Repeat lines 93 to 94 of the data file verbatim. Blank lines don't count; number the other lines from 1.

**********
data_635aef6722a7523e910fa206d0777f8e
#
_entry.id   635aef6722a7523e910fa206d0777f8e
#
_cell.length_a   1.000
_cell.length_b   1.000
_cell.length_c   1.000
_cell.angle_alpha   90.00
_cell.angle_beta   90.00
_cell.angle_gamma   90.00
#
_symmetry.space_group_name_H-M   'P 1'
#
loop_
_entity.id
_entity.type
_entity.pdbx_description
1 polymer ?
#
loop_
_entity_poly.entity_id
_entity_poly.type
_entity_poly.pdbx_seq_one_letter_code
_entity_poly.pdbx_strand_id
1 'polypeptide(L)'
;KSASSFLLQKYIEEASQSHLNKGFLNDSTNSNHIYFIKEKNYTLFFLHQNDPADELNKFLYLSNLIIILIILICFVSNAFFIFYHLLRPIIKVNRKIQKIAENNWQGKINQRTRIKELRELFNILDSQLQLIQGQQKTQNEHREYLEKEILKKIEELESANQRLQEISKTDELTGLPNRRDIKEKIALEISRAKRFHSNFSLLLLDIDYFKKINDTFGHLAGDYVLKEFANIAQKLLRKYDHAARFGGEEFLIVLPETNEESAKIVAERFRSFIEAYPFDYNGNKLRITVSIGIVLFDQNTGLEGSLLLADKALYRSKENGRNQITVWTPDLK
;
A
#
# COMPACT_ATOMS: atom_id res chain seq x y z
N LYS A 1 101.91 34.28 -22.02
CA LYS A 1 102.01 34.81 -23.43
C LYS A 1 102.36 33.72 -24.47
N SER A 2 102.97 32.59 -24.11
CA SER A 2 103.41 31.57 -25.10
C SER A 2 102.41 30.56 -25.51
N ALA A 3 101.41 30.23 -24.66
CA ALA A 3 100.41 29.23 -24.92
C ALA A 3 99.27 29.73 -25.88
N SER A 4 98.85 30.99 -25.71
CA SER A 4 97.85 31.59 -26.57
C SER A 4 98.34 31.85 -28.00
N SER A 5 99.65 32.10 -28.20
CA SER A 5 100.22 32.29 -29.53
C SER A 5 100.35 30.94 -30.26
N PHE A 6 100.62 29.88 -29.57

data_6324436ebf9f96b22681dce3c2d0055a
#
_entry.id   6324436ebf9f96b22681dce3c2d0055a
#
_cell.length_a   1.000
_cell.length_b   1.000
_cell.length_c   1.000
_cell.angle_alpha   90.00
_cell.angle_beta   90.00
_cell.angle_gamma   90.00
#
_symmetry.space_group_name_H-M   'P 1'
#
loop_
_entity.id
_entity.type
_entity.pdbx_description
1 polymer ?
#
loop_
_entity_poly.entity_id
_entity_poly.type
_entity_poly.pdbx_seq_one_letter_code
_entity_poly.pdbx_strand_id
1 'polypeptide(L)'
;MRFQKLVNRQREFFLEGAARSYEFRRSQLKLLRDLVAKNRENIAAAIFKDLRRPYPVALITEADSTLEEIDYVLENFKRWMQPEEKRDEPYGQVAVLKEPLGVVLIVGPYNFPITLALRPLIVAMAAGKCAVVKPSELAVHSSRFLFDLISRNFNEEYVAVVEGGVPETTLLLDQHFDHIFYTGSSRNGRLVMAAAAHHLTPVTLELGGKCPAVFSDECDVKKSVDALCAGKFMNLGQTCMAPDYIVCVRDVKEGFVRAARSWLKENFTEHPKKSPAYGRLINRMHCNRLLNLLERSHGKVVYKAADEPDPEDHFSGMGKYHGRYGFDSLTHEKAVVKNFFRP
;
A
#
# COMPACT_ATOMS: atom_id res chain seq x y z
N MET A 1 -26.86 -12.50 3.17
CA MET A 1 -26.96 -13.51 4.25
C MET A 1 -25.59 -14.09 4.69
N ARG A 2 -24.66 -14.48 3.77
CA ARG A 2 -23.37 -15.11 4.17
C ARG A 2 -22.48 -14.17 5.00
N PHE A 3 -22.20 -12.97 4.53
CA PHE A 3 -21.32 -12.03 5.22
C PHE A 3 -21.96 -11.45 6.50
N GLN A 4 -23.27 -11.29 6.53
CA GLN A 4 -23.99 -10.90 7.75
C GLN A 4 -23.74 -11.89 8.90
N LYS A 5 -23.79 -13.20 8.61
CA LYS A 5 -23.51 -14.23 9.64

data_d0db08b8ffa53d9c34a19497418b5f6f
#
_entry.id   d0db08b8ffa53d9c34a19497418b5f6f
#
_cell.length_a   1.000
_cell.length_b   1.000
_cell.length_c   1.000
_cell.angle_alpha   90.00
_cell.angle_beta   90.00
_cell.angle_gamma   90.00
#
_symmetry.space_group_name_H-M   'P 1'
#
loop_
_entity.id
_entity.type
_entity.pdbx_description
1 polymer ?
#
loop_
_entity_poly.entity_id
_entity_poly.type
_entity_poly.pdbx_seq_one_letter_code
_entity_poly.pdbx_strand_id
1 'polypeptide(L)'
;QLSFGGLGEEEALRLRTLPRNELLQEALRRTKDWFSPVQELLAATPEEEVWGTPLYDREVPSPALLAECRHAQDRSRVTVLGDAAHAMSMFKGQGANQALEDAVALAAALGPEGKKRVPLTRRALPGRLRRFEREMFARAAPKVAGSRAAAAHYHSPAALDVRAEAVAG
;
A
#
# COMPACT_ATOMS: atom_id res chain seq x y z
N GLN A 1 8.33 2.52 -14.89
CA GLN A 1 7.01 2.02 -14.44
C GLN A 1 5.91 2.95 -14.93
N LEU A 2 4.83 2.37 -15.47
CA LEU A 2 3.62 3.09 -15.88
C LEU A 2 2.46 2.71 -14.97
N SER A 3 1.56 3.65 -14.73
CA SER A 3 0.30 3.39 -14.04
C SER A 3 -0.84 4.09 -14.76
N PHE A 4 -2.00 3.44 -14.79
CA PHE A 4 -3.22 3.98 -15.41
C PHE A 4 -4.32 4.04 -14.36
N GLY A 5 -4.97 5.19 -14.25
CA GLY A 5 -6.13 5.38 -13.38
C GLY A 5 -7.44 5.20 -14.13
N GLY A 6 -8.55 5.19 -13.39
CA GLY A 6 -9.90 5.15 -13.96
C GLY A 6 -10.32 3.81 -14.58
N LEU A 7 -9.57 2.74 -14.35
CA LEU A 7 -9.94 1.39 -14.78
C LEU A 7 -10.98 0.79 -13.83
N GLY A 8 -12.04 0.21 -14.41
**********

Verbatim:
_entry.id   d0db08b8ffa53d9c34a19497418b5f6f
#